Massachusetts Senator Elizabeth Warren's initial statement branded Soleimani a "murderer, responsible for the deaths of thousands, including hundreds of Americans."

But she also said his assassination was a "reckless move" that "escalates the situation with Iran and increases the likelihood of more deaths and new Middle East conflict. Our priority must be to avoid another costly war."

Warren's subsequent comments accused Trump of destroying "an Iran nuclear deal that was working" and repeatedly escalating tensions with Tehran. "Now he's assassinated a senior foreign military official," she added. "He's been marching toward war with Iran since his first days in office."

Warren later referred to Soleimani as "a government official, a high-ranking military official" and suggested Trump ordered his killing to distract from the looming impeachment trial in the Senate.

South Bend, Indiana, Mayor Pete Buttigieg told MSNBC Monday there was "no question" that Soleimani "had American blood on his hands, that he was a bad actor in the region." The Afghanistan veteran added, "If there is anything that we have learned in the last 20 years about the Middle East it's that taking out a bad guy is not necessarily a good idea."

"And what we've seen here is no evidence that there's been proper consultation with Congress and more importantly, and more dangerously, no evidence that they've really thought about the consequences," Buttigieg continued.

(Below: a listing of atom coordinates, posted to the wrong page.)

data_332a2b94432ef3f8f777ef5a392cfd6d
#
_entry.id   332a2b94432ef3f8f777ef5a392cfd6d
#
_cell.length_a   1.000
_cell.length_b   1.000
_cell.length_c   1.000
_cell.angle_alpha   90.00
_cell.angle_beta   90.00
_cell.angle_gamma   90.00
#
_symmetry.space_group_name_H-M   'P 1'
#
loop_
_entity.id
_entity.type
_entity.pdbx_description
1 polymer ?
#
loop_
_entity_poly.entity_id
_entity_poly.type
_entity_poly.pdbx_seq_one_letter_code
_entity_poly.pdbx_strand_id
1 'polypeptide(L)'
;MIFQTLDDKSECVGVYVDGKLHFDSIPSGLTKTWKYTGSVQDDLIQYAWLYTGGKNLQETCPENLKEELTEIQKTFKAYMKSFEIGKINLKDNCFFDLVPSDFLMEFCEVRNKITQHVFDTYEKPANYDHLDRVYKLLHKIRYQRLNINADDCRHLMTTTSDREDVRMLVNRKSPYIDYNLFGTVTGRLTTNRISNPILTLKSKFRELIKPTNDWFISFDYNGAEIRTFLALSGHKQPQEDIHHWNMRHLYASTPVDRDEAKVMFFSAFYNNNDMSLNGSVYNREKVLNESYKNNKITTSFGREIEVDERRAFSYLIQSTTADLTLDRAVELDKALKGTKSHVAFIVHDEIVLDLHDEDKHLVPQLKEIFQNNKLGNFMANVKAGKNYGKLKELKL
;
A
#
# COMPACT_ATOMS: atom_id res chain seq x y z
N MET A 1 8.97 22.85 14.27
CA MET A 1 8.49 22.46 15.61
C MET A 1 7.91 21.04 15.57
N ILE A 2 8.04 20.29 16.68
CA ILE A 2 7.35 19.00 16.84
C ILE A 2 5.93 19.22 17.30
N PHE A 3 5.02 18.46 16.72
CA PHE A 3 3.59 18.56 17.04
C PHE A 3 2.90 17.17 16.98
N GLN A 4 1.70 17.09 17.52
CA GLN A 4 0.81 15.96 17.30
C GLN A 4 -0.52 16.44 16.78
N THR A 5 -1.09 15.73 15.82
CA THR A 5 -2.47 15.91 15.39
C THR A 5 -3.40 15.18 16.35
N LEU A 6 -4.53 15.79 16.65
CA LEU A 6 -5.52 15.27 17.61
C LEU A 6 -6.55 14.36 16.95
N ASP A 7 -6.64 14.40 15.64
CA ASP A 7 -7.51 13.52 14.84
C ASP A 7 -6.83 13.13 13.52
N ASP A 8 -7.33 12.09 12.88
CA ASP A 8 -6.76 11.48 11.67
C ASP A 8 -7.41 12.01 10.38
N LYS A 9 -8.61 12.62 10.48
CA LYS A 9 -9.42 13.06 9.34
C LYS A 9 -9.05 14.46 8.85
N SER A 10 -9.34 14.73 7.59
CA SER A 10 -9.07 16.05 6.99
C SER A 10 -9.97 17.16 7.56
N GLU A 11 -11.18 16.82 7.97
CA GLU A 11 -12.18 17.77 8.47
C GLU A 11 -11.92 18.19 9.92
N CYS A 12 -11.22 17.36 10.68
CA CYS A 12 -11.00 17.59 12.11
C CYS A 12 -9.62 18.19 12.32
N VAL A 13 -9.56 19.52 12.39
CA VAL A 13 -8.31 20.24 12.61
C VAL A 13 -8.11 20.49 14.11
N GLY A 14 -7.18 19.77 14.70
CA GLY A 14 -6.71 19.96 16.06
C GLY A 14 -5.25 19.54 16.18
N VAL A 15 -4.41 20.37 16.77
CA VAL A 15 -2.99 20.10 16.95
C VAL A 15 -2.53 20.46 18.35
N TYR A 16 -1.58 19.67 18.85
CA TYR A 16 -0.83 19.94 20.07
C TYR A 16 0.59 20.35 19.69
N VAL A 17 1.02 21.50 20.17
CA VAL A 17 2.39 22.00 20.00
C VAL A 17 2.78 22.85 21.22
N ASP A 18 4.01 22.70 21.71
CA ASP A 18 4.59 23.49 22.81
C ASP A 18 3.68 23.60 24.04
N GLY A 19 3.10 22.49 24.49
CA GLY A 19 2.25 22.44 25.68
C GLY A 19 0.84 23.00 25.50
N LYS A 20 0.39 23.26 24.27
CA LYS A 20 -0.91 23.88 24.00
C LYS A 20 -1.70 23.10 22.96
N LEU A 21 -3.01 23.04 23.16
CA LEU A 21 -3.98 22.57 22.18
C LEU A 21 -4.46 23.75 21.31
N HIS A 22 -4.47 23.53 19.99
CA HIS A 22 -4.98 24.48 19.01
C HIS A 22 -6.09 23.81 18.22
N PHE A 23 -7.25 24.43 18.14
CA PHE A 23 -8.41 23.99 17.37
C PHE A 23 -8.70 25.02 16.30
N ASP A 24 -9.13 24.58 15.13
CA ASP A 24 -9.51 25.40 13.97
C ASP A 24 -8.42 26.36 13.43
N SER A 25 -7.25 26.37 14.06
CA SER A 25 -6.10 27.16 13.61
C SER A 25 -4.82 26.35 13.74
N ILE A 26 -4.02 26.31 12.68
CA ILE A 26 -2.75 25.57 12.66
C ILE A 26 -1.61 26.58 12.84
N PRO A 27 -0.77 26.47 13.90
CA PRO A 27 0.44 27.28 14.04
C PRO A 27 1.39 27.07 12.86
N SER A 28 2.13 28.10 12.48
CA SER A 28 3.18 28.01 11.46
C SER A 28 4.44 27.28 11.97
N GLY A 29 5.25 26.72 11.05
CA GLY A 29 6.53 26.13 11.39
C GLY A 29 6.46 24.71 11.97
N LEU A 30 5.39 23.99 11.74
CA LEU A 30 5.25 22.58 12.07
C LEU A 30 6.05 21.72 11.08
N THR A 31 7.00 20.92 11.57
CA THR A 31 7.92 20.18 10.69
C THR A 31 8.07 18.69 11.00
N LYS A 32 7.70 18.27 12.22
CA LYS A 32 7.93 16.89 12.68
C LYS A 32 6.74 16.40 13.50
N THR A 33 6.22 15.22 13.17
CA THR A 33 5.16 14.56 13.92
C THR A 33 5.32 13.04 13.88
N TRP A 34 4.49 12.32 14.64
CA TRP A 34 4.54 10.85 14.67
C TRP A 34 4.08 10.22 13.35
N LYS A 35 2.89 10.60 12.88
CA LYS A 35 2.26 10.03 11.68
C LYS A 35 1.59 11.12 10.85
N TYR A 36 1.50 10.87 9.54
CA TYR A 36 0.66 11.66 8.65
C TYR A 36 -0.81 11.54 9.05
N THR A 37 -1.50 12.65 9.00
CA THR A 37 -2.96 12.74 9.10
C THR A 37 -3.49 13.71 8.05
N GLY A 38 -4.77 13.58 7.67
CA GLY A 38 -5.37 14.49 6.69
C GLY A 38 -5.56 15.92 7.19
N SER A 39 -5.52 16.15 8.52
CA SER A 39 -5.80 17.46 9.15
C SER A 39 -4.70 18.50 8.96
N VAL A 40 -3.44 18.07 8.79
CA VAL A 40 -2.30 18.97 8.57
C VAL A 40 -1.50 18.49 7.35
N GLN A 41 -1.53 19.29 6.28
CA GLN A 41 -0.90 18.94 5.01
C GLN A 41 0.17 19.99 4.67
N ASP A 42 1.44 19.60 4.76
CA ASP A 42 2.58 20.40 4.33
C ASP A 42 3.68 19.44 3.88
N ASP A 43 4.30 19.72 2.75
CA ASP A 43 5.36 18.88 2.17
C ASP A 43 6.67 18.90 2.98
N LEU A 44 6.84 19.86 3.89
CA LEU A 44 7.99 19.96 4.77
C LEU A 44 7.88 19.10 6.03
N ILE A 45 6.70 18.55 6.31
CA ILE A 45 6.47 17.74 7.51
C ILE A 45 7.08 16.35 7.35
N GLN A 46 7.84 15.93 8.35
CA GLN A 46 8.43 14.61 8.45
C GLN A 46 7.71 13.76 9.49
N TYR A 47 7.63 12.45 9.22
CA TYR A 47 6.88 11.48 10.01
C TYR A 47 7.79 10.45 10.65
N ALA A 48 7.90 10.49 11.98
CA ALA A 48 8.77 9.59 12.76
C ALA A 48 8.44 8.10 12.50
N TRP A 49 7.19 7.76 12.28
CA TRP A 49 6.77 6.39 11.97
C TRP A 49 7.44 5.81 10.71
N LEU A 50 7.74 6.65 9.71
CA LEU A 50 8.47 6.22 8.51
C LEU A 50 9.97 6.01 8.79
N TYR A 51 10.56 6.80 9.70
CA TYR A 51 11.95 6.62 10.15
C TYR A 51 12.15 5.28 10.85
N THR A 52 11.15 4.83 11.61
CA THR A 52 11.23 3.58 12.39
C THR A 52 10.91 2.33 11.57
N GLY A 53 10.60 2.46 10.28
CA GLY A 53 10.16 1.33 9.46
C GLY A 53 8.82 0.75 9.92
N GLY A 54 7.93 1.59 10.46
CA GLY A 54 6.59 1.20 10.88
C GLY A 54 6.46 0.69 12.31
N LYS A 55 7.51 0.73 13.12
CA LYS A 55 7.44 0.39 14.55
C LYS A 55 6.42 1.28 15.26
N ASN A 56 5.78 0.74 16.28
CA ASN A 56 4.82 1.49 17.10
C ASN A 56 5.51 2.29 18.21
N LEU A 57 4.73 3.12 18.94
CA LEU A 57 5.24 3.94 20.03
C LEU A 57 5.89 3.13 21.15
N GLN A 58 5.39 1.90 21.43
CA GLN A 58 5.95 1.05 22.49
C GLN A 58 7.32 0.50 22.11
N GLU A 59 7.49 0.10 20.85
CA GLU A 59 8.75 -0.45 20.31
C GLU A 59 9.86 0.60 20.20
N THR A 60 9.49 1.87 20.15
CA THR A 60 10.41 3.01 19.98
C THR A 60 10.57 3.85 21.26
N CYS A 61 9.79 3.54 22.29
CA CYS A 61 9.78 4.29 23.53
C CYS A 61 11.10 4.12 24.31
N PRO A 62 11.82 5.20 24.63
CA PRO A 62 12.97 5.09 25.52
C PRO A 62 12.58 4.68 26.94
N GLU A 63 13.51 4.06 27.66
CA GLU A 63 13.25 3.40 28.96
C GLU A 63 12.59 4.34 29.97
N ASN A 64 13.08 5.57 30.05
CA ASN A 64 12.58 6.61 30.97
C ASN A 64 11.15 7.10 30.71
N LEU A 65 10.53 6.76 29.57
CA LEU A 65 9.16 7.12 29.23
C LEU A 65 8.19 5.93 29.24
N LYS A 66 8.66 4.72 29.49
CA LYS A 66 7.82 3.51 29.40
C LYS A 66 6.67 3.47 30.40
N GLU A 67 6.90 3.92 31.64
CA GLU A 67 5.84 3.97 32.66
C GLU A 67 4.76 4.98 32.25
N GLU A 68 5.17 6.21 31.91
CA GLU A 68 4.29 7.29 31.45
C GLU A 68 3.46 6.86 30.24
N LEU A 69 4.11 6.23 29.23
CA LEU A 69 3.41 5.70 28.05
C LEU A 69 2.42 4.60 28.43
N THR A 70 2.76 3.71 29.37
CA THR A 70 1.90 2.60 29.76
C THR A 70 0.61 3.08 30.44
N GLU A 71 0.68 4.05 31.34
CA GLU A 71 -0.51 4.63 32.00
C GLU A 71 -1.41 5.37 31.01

Vermont Senator Bernie Sanders was less scathing of Soleimani in his initial reaction to the assassination. His response focused on Trump's foreign policy rather than Soleimani's conduct.

"Trump's dangerous escalation brings us closer to another disastrous war in the Middle East that could cost countless lives and trillions more dollars," Sanders said in a statement on Twitter. "Trump promised to end endless wars, but this action puts us on the path to another one."

Democratic party leaders have also been critical of Soleimani, though likewise have questioned whether his assassination was appropriate or legal. House Speaker Nancy Pelosi said the killing "risks provoking further dangerous escalation of violence. America—and the world—cannot afford to have tensions escalate to the point of no return."

House Democrats are also moving to block the president's ability to take further offensive action against Iran, planning to vote this week on a resolution to restrict his military powers.

Senate Minority Leader Chuck Schumer criticized Trump for not notifying Congress of the planned strike. He suggested that "the lack of advanced consultation and transparency with Congress can lead to hasty and ill-considered decisions," adding: "When the security of the nation is at stake, decisions must not be made in a vacuum."

Donald Trump, Iran, Democrats, Qassem Soleimani, Iraq
President Donald Trump speaks during a campaign event at the King Jesus International Ministry on January 3, 2020 in Miami, Florida Joe Raedle/Getty Images/Getty